KNOLL INSPIRATION: From your office, you have a plain view of the Highline. Did the Highline inspire Antenna Workspaces at all?
SIGI MOESLINGER: No, not the Highline specifically. The structural scheme was inspired by elevated highways, where you have a horizontal structure and vertical supports and the two do not intersect. This allows for a lot of planning flexibility. Another inspiration was our Florence Knoll dining table. We thought, ‘Why can’t a contemporary desking system be as clean and elegant as this table?’ So we kept that in the back of our mind.
The clean, essential forms you’re describing come together in Antenna Workspaces as a kit of parts, combining differently in different spaces and taking on endless configurations and personalities. How did you come to this solution?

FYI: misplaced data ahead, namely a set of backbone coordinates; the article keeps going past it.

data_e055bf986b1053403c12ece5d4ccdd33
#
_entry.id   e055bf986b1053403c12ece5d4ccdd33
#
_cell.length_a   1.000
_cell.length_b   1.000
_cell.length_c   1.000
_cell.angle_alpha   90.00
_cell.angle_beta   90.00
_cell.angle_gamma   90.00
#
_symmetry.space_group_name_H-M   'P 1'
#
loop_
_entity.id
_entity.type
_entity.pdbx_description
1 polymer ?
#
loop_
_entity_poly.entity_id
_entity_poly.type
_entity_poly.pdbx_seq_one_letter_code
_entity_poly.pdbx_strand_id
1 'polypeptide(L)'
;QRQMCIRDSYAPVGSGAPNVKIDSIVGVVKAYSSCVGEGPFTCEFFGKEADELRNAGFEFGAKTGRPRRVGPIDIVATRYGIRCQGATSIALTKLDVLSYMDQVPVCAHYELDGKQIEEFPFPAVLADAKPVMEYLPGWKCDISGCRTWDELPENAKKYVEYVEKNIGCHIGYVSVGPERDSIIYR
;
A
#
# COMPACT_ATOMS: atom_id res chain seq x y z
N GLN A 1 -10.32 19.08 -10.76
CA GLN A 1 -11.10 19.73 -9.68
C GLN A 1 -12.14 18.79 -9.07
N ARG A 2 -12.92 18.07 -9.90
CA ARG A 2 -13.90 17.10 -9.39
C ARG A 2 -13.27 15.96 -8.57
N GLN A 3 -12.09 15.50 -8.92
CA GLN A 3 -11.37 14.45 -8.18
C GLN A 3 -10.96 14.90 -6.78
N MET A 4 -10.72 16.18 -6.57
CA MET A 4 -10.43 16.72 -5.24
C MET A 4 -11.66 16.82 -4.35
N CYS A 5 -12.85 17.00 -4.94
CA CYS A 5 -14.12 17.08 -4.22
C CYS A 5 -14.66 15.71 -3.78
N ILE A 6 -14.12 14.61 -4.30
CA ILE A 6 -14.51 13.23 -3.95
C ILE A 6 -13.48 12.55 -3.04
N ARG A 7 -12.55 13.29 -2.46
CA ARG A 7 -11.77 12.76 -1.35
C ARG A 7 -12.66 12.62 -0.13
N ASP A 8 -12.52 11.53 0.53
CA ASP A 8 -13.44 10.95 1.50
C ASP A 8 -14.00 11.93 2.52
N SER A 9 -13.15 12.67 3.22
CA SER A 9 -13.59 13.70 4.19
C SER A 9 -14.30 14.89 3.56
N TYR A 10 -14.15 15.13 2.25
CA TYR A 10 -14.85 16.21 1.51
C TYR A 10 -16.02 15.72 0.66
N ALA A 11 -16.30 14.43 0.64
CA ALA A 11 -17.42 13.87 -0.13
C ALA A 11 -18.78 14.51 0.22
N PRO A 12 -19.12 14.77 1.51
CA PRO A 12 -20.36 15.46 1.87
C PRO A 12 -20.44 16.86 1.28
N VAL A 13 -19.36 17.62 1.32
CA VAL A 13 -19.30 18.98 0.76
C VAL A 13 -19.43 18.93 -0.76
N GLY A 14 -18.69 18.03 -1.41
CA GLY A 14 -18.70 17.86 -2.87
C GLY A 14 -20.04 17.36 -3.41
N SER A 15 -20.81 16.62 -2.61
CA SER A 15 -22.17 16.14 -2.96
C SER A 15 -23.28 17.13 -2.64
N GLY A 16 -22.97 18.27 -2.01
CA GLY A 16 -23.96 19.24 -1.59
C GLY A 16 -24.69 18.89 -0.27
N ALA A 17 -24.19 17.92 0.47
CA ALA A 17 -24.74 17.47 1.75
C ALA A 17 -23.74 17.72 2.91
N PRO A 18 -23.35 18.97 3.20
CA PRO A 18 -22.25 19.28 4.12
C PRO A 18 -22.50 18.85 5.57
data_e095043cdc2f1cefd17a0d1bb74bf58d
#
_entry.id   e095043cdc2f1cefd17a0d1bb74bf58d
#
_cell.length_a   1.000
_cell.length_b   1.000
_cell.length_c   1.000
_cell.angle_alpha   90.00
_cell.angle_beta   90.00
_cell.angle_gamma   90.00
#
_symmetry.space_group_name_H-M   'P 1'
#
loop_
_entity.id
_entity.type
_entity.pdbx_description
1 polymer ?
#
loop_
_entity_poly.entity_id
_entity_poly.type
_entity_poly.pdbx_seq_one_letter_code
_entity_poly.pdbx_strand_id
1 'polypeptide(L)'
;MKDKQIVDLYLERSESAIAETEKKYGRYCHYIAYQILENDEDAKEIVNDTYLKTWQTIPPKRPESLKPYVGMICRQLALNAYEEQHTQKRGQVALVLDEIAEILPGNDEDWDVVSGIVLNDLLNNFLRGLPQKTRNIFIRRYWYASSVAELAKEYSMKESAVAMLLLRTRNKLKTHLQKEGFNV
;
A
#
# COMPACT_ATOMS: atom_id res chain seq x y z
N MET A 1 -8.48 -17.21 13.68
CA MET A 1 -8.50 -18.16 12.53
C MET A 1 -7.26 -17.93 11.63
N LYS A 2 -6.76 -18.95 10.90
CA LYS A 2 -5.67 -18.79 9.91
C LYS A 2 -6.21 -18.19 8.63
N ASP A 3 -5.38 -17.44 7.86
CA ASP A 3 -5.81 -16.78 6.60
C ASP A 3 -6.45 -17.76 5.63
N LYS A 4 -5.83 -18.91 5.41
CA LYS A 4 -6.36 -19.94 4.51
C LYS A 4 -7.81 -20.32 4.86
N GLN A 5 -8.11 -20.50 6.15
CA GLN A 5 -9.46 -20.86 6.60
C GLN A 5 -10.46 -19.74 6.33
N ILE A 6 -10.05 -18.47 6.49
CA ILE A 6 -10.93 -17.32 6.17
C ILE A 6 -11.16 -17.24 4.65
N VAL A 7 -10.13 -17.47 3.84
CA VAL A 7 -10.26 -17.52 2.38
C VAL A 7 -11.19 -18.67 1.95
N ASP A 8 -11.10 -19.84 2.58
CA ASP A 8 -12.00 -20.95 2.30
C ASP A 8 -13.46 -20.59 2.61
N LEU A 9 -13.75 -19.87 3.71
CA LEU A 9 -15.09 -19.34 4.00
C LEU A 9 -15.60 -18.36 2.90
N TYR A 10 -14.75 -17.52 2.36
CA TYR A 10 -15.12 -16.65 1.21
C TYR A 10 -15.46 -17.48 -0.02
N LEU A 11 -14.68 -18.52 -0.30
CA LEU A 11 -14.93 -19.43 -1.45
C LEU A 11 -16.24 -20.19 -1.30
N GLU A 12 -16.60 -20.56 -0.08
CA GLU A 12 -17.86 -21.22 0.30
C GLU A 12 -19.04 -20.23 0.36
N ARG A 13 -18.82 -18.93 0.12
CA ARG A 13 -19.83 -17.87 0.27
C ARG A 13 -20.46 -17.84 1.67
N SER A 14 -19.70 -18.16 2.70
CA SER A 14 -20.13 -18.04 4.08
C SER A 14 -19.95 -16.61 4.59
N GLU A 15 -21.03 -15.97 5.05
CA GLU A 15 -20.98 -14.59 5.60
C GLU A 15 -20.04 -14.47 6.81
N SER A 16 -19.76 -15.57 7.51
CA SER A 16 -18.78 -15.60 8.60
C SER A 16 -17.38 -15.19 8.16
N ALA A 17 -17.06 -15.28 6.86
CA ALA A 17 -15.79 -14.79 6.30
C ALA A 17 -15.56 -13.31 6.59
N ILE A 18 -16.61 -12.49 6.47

MASAMICHI UDAGAWA: It was not straightforward. After an initial design period where we ended up with something too complex, we had a total reset on the project. In retrospect that was a good thing. In the second round we had a very clear goal of doing more with less: aspiring to something like Lego that's simple and flexible. It will stay useful over a longer period, and not carry a strong timestamp, which makes it old quickly.
SM: Sometimes you see things that are very prescribed. You use this for this purpose in this way. But if something is too prescriptive, it just may not fit. We experienced this many times even with something as simple as a pencil tray, or our home refrigerator. You never have stuff that fits the compartment, and you wish it wasn’t so exactly planned out for you.
MU: Many things are “over-programmed." So we wanted to design something that has enough flexibility that you can set it up in a way that fits your needs.